David Joyce. Photo: GE Aviation

MIAMI – Among the abundance of recent aircraft retirements comes other forms of retirement. The towel is not being thrown in by a legendary machine, but a legendary person.

David L. Joyce has contributed to the Aviation branch of General Electric for 40 years. The company announced yesterday he will be retiring.

Joyce’s early years

Joyce joined GE in 1980 and helped design and develop commercial and military engines until 1995. During this time GE completed first runs for some of their most successful engines.

PowerplantYear introducedNotable applications
GE901993Large portion of the 777-200/300 fleet
F1101980sF14 F15 and F16
GE381980sCH-53K [Largest helicopter
in the us military]
Notable engine types produced during Joyce’s time on the development/design team

It should also be noted that the famous GE36 engine was developed 5 years into Joyce joining GE’s design and development team. The GE36 was a unique hybrid between a turbofan and turboprop, otherwise known as an unducted fan.

The engine was never successful but came very close to powering the proposed McDonell Douglas MD-94X and the Boeing 7J7. This was the closest an unducted fan ever came to being the power plant for a major airliner.

These first 15 years provided a good foundation for what Joyce would move to next.

GE36 Engine. Photo: Compositetoday.com

Soaring higher at the turn of the century

After leaving the design and development team in 1995, Joyce worked to become a Six Sigma Master Black Belt for the GE aviation engineering division.

According to the company’s website, the Six Sigma framework was, “developed as a kind of quality control especially for large scale manufacturing companies.”

After obtaining 4 more years of experience with the engineering division, Joyce was promoted in 1998 to General Manager of the Customer and Product Support organization (CPS).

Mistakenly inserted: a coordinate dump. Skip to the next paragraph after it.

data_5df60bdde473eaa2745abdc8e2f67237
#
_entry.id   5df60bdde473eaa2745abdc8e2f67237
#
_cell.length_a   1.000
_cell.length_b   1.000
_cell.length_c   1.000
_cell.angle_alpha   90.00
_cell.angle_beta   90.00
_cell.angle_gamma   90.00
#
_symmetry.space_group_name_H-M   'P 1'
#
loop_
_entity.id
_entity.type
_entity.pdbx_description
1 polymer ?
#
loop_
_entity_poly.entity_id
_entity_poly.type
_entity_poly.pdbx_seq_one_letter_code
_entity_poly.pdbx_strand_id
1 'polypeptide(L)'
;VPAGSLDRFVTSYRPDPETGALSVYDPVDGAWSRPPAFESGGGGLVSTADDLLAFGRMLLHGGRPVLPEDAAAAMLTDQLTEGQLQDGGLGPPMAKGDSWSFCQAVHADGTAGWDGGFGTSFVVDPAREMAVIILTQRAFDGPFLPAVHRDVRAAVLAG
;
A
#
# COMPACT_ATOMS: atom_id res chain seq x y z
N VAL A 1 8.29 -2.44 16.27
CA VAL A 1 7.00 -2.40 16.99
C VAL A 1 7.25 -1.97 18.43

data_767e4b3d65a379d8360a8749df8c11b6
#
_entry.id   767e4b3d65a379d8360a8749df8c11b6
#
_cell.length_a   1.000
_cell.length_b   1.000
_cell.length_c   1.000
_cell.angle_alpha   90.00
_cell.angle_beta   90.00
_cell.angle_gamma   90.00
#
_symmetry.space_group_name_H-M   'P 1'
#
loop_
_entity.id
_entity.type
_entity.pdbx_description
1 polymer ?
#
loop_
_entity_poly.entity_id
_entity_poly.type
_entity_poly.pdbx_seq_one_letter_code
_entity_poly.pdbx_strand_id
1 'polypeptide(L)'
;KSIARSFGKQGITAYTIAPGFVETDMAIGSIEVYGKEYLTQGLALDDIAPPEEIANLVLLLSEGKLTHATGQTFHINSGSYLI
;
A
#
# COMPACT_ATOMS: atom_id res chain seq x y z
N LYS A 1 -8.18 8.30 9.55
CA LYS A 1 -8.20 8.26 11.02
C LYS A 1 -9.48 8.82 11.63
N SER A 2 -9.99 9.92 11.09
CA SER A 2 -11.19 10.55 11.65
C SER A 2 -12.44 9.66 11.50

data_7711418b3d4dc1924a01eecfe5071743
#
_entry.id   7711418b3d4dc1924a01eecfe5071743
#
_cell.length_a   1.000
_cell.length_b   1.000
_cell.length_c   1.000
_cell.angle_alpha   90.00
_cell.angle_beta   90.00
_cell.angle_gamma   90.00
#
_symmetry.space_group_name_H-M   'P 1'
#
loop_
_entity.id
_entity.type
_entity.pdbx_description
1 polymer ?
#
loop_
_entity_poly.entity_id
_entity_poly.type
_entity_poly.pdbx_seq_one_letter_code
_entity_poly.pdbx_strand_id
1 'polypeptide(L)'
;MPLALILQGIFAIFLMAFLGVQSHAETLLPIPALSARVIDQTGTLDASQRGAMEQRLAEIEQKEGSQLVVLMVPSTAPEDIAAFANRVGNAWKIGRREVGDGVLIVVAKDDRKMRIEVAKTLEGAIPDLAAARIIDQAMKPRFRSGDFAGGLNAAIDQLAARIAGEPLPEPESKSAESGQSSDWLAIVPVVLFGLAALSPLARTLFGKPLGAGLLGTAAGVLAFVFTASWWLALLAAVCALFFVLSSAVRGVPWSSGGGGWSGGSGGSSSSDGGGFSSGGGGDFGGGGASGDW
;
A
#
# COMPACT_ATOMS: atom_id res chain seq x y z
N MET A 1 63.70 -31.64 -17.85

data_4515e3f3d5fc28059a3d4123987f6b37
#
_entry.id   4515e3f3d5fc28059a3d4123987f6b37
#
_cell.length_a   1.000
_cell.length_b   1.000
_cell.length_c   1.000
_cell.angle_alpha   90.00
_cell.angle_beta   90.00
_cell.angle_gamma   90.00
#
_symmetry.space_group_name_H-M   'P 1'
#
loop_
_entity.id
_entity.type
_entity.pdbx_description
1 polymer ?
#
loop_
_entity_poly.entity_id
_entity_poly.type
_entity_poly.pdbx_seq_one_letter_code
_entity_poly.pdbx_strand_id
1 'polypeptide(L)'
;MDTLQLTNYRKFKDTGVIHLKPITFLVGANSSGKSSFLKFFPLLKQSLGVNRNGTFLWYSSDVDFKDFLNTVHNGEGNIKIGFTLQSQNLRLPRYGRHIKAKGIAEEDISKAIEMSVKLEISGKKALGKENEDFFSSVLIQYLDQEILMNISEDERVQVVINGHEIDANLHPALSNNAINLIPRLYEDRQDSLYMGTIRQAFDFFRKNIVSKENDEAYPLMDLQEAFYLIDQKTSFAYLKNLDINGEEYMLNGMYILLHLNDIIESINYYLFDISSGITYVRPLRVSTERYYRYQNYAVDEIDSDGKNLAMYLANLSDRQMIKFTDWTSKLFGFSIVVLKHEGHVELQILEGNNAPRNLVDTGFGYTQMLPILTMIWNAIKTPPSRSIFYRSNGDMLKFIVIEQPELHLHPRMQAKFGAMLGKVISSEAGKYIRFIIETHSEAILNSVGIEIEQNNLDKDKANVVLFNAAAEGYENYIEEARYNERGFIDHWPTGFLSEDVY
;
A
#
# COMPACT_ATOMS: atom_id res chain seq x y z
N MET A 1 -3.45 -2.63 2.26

As the GM of CPS Joyce oversaw the support effort for over 19,000 GE/CFM engines and communicated with 500+ airlines.

Joyce served in this position through the early 2000s until he was promoted to the General Manager of the Small Commercial Engine Operation. He saw massive successes during this time.

His most notable achievements were winning the bid to power the ARJ21, and overseeing certification for the E170, E175, and CRJ900 engines.

The ARJ21-700. GNU FDL.

Rough waters for Joyce and GE Aviation

Coming off of his success in the early 2000s, Joyce was promoted to Vice President and General Manager of the Commercial Engine Operation in 2003. And five years later in 2008, he was named the President and CEO of GE Aviation.

Being promoted in Q2 2008, it was only a matter of months before the stock market would crash and hinder many American businesses.

More recently, the 737MAX crisis wreaked havoc on the aviation industry and GE Aviation specifically. This is due to the fact that CFM [a joint venture between GE and Safran] is the sole provider of the MAX’s engines.

To make matters even worse, as we all know, Covid-19 put much of the industry at a standstill with a slow outlook on recovery.

A Boeing 737 MAX 8 airliner lifts off for its first flight on January 29, 2016 in Renton, Washington. Photo by Stephen Brashear/Getty Images.

A change amid uncertain times

With the industry hurting, entire fleets were grounded worldwide, and due to its recently unimpressive stock performance, GE needed change. It may be that Joyce stepping down after 12 years is the change that is needed.

But while he leaves GE at a low point, it is important to appreciate all that Joyce has contributed to the company over the past 40 years.

Some of his decisions and achievements [like powering the ARJ21] will help keep GE Aviation successful long after he is gone.